LCD vs. Viewfinder

Choosing the right one can improve your digital photography

LCD screens are great, and their quality seems to improve with each new generation of DSLR cameras appearing on the market. But, many professional photographers still prefer a camera's viewfinder. We explain the benefits and disadvantages of each.

LCD vs Electronic Viewfinder
Viewfinder
  • Only shows 90-95% of an image.

  • A more accurate representation of what the human eye sees.

LCD
  • Displays the entire frame sensors will capture.

  • More convenient than a viewfinder.

LCD screens have their advantages, but so do optical viewfinders. When it's time to frame a photo with your DSLR camera, you need to decide which side of the viewfinder vs. LCD debate you lean towards. Unlike the optical viewfinder, the LCD screen displays the entire frame sensors will capture. Optical viewfinders, even on a professional level DSLR, only show 90-95% of the image. You will lose a small percentage on the very edges of the image.

Viewfinder Pros and Cons

Advantages
  • Lets you hold the camera steadier.

  • Doesn't drain the battery as much.

  • Offers a more precise view.

Disadvantages
  • Can be very small.

  • More difficult to see through if you wear glasses.

Digital SLRs are not the lightest of beasts, and it's far easier to produce a crisp, sharp image when you're holding the camera up to your eye to use the viewfinder. That way, you can support and steady the camera and lens with your hands. But, viewfinders are generally smaller than LCD screens. They're also less convenient to use, especially if you wear glasses.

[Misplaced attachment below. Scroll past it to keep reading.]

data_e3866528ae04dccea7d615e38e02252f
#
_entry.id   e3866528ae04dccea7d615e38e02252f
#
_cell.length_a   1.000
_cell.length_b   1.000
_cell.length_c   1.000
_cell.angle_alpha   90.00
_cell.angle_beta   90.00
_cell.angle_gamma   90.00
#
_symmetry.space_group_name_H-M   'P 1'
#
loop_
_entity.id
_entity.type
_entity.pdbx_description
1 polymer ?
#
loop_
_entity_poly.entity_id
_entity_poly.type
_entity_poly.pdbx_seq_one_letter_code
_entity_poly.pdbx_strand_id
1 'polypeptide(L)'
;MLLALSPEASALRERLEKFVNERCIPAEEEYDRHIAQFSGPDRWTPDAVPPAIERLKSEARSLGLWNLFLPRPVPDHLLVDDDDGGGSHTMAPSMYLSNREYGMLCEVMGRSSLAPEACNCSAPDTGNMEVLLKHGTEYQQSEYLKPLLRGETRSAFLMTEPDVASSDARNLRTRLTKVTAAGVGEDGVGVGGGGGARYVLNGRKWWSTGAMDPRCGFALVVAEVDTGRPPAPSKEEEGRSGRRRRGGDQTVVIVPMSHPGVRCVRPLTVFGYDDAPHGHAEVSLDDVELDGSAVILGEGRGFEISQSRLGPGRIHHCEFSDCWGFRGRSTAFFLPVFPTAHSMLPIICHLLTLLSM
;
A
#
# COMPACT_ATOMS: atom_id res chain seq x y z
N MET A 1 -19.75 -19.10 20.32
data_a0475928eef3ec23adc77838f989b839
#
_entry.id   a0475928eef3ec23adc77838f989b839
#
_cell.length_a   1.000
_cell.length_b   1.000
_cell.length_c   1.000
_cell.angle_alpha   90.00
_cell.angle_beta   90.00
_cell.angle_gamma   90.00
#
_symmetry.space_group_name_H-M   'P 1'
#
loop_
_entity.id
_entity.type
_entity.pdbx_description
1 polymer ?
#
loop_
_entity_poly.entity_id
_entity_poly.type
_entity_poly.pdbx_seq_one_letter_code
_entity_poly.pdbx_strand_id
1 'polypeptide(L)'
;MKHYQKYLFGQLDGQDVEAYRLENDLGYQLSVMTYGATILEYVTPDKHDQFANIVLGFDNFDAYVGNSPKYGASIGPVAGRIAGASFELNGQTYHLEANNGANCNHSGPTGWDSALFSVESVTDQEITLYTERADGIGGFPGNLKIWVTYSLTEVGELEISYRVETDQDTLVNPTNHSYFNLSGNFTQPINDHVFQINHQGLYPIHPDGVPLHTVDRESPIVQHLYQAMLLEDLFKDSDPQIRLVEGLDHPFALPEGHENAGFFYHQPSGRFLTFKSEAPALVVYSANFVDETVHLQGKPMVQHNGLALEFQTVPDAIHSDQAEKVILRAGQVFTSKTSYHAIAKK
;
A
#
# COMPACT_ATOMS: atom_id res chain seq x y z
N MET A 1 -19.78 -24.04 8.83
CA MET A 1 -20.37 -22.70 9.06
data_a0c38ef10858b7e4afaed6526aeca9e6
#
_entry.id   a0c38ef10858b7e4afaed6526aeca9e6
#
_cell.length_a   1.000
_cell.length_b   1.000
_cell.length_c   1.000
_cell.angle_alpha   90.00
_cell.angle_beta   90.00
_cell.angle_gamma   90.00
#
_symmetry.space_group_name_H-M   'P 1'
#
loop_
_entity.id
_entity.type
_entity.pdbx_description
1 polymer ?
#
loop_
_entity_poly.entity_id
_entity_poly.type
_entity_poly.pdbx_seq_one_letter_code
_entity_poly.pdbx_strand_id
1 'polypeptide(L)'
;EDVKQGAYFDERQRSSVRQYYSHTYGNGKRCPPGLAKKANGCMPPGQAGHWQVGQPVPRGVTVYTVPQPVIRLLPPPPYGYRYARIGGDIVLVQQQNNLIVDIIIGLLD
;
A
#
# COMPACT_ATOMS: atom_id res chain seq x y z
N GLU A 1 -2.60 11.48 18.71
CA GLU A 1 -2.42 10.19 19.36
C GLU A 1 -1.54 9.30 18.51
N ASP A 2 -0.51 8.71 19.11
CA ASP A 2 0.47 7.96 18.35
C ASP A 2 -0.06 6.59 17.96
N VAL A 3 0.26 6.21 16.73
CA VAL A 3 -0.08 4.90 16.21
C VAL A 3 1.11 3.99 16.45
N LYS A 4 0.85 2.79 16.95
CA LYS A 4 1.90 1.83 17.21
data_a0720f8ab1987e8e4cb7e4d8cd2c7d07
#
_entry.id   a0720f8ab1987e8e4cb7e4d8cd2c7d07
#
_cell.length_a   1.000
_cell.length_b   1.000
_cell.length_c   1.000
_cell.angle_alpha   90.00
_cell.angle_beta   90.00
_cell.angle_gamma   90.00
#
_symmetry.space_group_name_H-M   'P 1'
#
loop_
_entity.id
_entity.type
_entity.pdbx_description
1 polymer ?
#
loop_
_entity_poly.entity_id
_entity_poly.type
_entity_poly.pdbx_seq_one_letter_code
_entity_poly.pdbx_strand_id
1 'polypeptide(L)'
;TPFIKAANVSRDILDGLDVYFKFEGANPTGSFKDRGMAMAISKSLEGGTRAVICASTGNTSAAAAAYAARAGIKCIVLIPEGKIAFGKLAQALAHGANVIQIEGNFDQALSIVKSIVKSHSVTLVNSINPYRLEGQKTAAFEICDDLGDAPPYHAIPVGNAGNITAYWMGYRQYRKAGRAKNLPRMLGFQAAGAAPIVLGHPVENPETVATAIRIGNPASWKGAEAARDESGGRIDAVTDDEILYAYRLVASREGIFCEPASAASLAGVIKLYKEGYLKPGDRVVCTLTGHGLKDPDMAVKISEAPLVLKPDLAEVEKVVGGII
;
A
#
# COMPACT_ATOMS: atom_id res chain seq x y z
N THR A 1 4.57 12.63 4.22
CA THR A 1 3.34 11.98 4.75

At the end of the day, though, as intelligent as digital cameras are, the human eye can resolve more detail than an LCD screen. Argue all you like about this point, but you will end up with a sharper and more accurate view of your image by using the viewfinder.

LCD Pros and Cons

Advantages
  • More convenient than a viewfinder.

  • Bigger viewing area.

  • Can instantly playback a shot.

Disadvantages
  • Drains battery.

  • Can overexpose the image.

  • Harder to view in bright sunlight.

The biggest drawback with LCD screens is probably shooting in sunlight. Depending on the quality of the screen, you likely cannot use it in bright sunshine because of problems with glare. All you will see are reflections off of the screen. Also, the crystals contained within LCD screens tend to "flare" in bright sunlight, making the situation even worse.

Holding the camera out at arms-length while looking at the LCD screen—and then keeping the camera steady while trying to zoom in on a subject—takes a lot of effort. By using the LCD screen in this way, you will often end up with a blurry image.

Another significant issue is battery life. Using the LCD screen to compose your shots drains the batteries in your camera much more quickly than using the viewfinder.

Which Should You Choose?

No matter how good your LCD screen is, it's unlikely to give you a completely accurate overview of the image you just took. Most tend to overexpose an image by as much as one full stop. It's best to acquire the technical knowledge about photography to give you the confidence your settings are correct, and your images are properly exposed, rather than relying on the LCD screen to determine image quality. So, in most cases, it's probably best to use the viewfinder. But, if you like the convenience of an LCD, or you wear glasses, by all means, use it. It's mostly a matter of personal preference.